Differences in crude mortality rates between hospitals are not only caused by differences in hospital performance but also by differences in the case-mix of patients that are admitted. A hospital that admits on average older patients and performs a larger proportion of ‘high risk’ procedures is likely to have a higher in-hospital mortality rate than a hospital with on average younger patients and a smaller proportion of ‘high risk’ procedures. Standardization methods use information at patient level such as reason of admission, age, sex, deprivation category and comorbidity to adjust for these differences in case-mix.

A standardized mortality ratio is calculated as the observed number of deaths divided by the expected number of deaths. For the HSMR, this is the observed and expected mortality for a given hospital in a given year, expressed as a percentage. If the observed number of deaths is 120 and the expected number of deaths is 100, the HSMR for that hospital would be 120. A HSMR greater than 100 reflects more deaths than expected and a HSMR less than 100 reflects fewer deaths than expected.

There are two main methods of standardization: direct and indirect. The main difference between these two methods is *what* is being standardized, whether it being the case-mix (direct standardization) or the mortality rate (indirect standardization).

#### Direct standardization.

The direct standardization method standardizes the case-mix of patients admitted in a hospital to a *reference* case-mix. A directly standardized mortality rate of a hospital is therefore based on the same case-mix as the directly standardized mortality rates of other hospitals, i.e. on the *reference population (reference case-mix)*. In this way the effect of differences in case-mix populations between hospitals is eliminated.

Directly standardized mortality rates are computed as follows. First, the probability of in hospital death is calculated for each subcategory of patients as number of deaths divided by the number of admissions in that subcategory. Thus for example the probability of in hospital death for men, treated for the diagnosis of pneumonia, in the age category 60–64 year, may be 2% in one hospital, whereas patients with the same combination of predictors may have a mortality probability of 3% in another hospital.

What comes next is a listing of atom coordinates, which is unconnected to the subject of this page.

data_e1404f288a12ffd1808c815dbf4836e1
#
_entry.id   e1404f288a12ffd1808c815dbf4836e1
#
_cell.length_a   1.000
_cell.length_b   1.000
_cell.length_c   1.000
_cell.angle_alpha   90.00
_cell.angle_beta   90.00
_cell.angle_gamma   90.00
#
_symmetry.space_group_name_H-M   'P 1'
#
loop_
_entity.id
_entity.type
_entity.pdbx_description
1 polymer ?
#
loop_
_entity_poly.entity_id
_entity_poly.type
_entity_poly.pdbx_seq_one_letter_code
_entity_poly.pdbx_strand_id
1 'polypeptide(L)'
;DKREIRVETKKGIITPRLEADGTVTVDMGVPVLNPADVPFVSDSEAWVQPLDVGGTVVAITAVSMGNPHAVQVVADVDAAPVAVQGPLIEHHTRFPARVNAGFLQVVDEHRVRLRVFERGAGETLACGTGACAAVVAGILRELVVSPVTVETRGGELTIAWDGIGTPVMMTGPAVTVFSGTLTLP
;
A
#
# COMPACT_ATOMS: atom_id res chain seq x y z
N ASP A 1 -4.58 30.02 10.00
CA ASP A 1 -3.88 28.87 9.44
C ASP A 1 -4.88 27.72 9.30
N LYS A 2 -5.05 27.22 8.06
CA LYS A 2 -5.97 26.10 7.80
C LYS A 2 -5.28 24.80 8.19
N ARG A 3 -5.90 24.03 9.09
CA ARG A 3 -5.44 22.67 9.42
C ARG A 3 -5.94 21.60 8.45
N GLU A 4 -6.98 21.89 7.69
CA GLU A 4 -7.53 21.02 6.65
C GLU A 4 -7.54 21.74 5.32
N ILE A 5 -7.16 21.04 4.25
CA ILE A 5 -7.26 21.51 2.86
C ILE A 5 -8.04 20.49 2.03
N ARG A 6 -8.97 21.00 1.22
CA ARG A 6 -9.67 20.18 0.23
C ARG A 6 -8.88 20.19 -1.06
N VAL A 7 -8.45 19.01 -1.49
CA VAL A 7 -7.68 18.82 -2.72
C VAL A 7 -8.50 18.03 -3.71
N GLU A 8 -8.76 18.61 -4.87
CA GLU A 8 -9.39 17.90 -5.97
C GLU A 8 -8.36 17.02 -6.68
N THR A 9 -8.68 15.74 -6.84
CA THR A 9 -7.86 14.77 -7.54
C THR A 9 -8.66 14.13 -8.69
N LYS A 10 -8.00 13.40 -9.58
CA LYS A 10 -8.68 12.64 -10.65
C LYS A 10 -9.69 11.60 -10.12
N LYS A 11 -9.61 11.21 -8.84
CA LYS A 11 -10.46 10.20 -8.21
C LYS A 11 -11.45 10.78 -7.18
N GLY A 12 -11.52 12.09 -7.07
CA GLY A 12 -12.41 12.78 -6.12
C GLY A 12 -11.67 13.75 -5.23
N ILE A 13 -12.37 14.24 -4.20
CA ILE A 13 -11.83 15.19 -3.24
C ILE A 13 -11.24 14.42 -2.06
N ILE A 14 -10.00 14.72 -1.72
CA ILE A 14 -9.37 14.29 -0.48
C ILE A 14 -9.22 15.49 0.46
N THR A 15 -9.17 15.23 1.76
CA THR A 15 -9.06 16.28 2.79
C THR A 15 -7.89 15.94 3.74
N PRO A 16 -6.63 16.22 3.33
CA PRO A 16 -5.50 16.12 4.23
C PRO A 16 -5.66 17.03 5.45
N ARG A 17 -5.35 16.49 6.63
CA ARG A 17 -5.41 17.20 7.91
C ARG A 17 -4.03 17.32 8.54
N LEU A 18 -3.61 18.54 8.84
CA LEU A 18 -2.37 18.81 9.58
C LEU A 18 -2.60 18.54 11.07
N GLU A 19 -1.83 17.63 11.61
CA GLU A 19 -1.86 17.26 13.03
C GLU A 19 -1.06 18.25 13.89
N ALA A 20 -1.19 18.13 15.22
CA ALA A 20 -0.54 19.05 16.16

Secondly, the mortality probabilities of each hospital are applied to the same reference hospital population to obtain the expected number of deaths *in the reference hospital population*. If the reference hospital population has 100 patients in the subcategory of our example, the expected number of deaths according to the mortality rates of our example hospital would be 2 (100×2%). Summation of the expected number of in-hospital deaths of all subcategories gives the total expected number of in-hospital deaths in the reference hospital population. The ratio between the expected number of in-hospital deaths and the actual number of in-hospital deaths *in the reference population* gives the directly standardized mortality ratio for the hospital of interest. Note that a hospital must have patients in a subcategory to calculate the corresponding mortality rate for that subcategory, and that the number of patients in the subcategory must be large enough to obtain reliable mortality rates.

#### Indirect standardization.

The indirect standardization method standardizes the mortality rate of the case-mix to a *reference mortality rate* (expected mortality rate). An indirectly standardized mortality rate of a hospital is based on the expected mortality rate for that hospital given its case-mix of patients.

The indirect standardization method calculates the expected number of deaths for a hospital in two steps. First, *expected* probabilities of in-hospital death are computed using a logistic regression model with in-hospital mortality (yes/no) as outcome and various patient characteristics as predictors. For this modelling one commonly uses the data of many (preferably all) hospitals in a particular country. These expected probabilities of in-hospital death are computed for each subcategory of patients and can be interpreted as the probability of in-hospital death for patients belonging to the corresponding subcategory in a *standard* hospital of that country. For example the prediction model might calculate that the expected in-hospital probability of death for men, treated for the diagnosis of pneumonia, in the age category 60–64 year is 3%.

Secondly, these expected probabilities are applied to the admission numbers of a specific hospital to compute the expected number of deaths *in that hospital*. If the hospital under study has admitted 200 patients in the subcategory of our example, the expected number of deaths in this subcategory would be 3% of 200 or 6 deaths. The summation of the expected number of deaths in all subcategories gives the total expected number of deaths for that hospital. The observed number of deaths in a hospital is calculated by simply counting the number of people who died *in the specific hospital* within the given period. The ratio between the observed number of deaths and the expected number of deaths gives the indirectly standardized mortality ratio.